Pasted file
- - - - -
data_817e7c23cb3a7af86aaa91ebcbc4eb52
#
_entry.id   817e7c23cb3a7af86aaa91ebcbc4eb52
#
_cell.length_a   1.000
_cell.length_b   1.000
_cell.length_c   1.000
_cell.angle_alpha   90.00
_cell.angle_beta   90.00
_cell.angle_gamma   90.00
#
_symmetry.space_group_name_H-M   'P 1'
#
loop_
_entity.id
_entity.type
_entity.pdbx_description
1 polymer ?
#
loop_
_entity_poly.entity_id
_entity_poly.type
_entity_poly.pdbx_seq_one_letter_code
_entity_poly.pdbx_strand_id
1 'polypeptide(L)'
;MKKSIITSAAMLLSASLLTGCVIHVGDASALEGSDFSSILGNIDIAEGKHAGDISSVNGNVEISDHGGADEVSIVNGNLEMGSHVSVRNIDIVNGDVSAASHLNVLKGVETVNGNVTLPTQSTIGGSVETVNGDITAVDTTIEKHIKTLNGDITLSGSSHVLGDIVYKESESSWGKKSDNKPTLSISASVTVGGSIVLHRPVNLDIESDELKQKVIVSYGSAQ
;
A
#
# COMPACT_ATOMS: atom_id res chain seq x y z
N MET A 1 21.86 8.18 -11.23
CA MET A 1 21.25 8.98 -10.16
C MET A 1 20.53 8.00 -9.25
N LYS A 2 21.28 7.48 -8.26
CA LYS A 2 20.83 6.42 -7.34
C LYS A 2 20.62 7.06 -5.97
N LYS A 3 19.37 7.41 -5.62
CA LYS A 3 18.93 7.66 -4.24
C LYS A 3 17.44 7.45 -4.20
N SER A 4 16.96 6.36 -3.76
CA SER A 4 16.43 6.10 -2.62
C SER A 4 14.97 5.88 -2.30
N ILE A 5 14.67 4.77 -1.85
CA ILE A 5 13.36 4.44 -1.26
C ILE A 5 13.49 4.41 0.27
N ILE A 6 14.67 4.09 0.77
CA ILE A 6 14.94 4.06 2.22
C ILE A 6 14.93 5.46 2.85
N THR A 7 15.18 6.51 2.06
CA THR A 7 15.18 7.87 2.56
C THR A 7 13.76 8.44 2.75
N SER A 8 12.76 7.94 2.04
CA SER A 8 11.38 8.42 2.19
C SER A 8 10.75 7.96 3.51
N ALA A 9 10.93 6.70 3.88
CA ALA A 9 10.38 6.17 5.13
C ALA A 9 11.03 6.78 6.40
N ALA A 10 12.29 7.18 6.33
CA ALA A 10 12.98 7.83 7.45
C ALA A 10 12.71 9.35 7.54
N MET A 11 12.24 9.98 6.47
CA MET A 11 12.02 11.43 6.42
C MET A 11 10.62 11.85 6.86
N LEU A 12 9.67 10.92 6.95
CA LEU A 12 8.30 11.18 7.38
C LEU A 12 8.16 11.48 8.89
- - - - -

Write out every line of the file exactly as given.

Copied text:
data_817e7c23cb3a7af86aaa91ebcbc4eb52
#
_entry.id   817e7c23cb3a7af86aaa91ebcbc4eb52
#
_cell.length_a   1.000
_cell.length_b   1.000
_cell.length_c   1.000
_cell.angle_alpha   90.00
_cell.angle_beta   90.00
_cell.angle_gamma   90.00
#
_symmetry.space_group_name_H-M   'P 1'
#
loop_
_entity.id
_entity.type
_entity.pdbx_description
1 polymer ?
#
loop_
_entity_poly.entity_id
_entity_poly.type
_entity_poly.pdbx_seq_one_letter_code
_entity_poly.pdbx_strand_id
1 'polypeptide(L)'
;MKKSIITSAAMLLSASLLTGCVIHVGDASALEGSDFSSILGNIDIAEGKHAGDISSVNGNVEISDHGGADEVSIVNGNLEMGSHVSVRNIDIVNGDVSAASHLNVLKGVETVNGNVTLPTQSTIGGSVETVNGDITAVDTTIEKHIKTLNGDITLSGSSHVLGDIVYKESESSWGKKSDNKPTLSISASVTVGGSIVLHRPVNLDIESDELKQKVIVSYGSAQ
;
A
#
# COMPACT_ATOMS: atom_id res chain seq x y z
N MET A 1 21.86 8.18 -11.23
CA MET A 1 21.25 8.98 -10.16
C MET A 1 20.53 8.00 -9.25
N LYS A 2 21.28 7.48 -8.26
CA LYS A 2 20.83 6.42 -7.34
C LYS A 2 20.62 7.06 -5.97
N LYS A 3 19.37 7.41 -5.62
CA LYS A 3 18.93 7.66 -4.24
C LYS A 3 17.44 7.45 -4.20
N SER A 4 16.96 6.36 -3.76
CA SER A 4 16.43 6.10 -2.62
C SER A 4 14.97 5.88 -2.30
N ILE A 5 14.67 4.77 -1.85
CA ILE A 5 13.36 4.44 -1.26
C ILE A 5 13.49 4.41 0.27
N ILE A 6 14.67 4.09 0.77
CA ILE A 6 14.94 4.06 2.22
C ILE A 6 14.93 5.46 2.85
N THR A 7 15.18 6.51 2.06
CA THR A 7 15.18 7.87 2.56
C THR A 7 13.76 8.44 2.75
N SER A 8 12.76 7.94 2.04
CA SER A 8 11.38 8.42 2.19
C SER A 8 10.75 7.96 3.51
N ALA A 9 10.93 6.70 3.88
CA ALA A 9 10.38 6.17 5.13
C ALA A 9 11.03 6.78 6.40
N ALA A 10 12.29 7.18 6.33
CA ALA A 10 12.98 7.83 7.45
C ALA A 10 12.71 9.35 7.54
N MET A 11 12.24 9.98 6.47
CA MET A 11 12.02 11.43 6.42
C MET A 11 10.62 11.85 6.86
N LEU A 12 9.67 10.92 6.95
CA LEU A 12 8.30 11.18 7.38
C LEU A 12 8.16 11.48 8.89